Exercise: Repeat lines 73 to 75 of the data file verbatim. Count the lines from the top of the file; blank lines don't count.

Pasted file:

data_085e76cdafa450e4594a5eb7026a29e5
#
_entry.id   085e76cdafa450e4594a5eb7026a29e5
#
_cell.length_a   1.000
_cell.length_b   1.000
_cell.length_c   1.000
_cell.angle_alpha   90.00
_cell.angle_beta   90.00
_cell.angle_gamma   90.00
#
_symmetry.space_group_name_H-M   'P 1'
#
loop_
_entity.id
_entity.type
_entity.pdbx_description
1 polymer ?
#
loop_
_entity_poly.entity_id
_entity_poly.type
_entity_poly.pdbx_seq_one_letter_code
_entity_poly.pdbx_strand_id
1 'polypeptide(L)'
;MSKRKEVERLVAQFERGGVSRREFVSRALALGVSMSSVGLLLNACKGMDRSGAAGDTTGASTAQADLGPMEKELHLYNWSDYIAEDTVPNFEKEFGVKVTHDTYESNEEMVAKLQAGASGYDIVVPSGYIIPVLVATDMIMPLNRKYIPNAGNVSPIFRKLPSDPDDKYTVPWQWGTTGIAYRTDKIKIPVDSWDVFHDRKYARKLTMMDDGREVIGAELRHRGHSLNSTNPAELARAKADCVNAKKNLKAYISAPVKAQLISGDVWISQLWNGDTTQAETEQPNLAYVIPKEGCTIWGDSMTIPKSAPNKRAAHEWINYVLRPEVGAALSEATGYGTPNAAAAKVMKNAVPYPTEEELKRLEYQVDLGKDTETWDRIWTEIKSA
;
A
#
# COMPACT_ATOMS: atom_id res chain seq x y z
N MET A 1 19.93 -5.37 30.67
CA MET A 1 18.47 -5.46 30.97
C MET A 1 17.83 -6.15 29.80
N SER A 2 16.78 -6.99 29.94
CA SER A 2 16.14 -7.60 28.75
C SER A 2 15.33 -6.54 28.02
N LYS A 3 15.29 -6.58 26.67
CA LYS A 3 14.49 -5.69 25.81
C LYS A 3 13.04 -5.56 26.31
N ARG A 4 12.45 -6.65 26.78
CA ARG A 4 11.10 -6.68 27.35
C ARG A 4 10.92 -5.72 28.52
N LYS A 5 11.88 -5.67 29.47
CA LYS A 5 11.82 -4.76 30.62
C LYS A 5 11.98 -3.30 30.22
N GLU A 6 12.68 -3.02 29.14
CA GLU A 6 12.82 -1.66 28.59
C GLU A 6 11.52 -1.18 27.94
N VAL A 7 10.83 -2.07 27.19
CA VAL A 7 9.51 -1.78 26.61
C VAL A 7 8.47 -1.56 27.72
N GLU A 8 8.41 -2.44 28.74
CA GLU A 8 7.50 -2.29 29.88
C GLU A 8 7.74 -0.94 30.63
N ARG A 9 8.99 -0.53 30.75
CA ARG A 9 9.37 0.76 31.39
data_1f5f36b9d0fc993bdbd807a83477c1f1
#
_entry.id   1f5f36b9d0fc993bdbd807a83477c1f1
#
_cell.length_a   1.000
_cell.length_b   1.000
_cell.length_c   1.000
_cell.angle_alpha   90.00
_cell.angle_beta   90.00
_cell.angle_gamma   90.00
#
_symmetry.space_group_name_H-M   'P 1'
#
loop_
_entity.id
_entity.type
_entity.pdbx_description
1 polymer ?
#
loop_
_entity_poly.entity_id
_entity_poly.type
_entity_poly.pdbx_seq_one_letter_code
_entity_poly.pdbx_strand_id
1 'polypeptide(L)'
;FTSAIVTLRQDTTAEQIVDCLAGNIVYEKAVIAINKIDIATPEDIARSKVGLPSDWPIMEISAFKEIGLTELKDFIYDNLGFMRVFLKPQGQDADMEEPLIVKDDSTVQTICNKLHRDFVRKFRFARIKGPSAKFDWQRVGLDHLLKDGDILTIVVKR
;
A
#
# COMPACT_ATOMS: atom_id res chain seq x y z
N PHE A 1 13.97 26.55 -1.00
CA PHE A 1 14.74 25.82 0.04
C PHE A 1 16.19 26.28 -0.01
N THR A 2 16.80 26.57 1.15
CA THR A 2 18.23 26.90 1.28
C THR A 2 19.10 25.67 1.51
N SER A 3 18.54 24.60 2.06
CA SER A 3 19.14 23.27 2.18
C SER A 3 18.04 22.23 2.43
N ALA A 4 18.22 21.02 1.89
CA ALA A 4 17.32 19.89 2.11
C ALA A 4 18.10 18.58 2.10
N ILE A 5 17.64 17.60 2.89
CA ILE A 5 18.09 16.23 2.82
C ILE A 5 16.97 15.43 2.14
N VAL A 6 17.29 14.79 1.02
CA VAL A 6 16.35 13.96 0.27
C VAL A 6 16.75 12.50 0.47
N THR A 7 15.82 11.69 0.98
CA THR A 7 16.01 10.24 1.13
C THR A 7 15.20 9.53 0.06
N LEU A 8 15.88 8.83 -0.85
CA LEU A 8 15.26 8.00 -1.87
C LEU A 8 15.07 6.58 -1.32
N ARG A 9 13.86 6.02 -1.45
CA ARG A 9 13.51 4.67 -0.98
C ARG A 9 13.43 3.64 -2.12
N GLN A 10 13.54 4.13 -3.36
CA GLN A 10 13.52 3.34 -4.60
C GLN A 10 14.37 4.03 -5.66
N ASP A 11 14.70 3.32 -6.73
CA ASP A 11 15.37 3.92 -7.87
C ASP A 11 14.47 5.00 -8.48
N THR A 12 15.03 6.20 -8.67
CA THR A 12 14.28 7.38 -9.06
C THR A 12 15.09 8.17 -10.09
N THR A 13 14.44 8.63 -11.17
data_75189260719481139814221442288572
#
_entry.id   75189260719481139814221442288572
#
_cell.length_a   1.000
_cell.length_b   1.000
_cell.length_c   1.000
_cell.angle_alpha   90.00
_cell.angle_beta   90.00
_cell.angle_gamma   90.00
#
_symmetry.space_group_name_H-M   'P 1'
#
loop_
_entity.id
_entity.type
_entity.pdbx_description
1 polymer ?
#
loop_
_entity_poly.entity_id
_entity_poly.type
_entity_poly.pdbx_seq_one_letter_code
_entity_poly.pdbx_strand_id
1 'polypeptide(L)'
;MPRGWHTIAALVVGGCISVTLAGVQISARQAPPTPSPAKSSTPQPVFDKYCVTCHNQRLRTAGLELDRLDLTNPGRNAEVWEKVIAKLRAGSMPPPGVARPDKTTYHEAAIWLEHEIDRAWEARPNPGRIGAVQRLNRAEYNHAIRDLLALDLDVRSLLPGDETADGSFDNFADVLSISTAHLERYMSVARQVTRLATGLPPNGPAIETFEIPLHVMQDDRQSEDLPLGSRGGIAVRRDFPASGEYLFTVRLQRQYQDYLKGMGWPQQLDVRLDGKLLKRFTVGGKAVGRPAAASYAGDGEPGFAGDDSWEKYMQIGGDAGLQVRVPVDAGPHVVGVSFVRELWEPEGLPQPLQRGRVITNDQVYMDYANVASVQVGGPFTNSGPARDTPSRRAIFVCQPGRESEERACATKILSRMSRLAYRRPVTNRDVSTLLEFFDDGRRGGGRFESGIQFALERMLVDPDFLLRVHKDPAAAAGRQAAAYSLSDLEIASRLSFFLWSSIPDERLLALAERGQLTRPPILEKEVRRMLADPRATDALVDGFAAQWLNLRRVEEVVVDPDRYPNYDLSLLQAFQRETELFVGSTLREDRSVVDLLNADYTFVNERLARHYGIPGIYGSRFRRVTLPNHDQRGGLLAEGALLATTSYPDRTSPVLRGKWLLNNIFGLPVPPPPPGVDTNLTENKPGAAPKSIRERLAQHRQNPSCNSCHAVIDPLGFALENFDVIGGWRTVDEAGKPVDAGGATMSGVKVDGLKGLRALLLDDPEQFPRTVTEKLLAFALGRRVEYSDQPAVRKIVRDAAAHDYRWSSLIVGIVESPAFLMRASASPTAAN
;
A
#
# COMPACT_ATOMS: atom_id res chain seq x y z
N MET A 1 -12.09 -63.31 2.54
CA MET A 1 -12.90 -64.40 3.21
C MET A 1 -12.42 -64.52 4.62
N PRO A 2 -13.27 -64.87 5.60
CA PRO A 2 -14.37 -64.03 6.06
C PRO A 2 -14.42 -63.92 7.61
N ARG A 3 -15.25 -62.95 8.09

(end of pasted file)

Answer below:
_entity.pdbx_description
1 polymer ?
#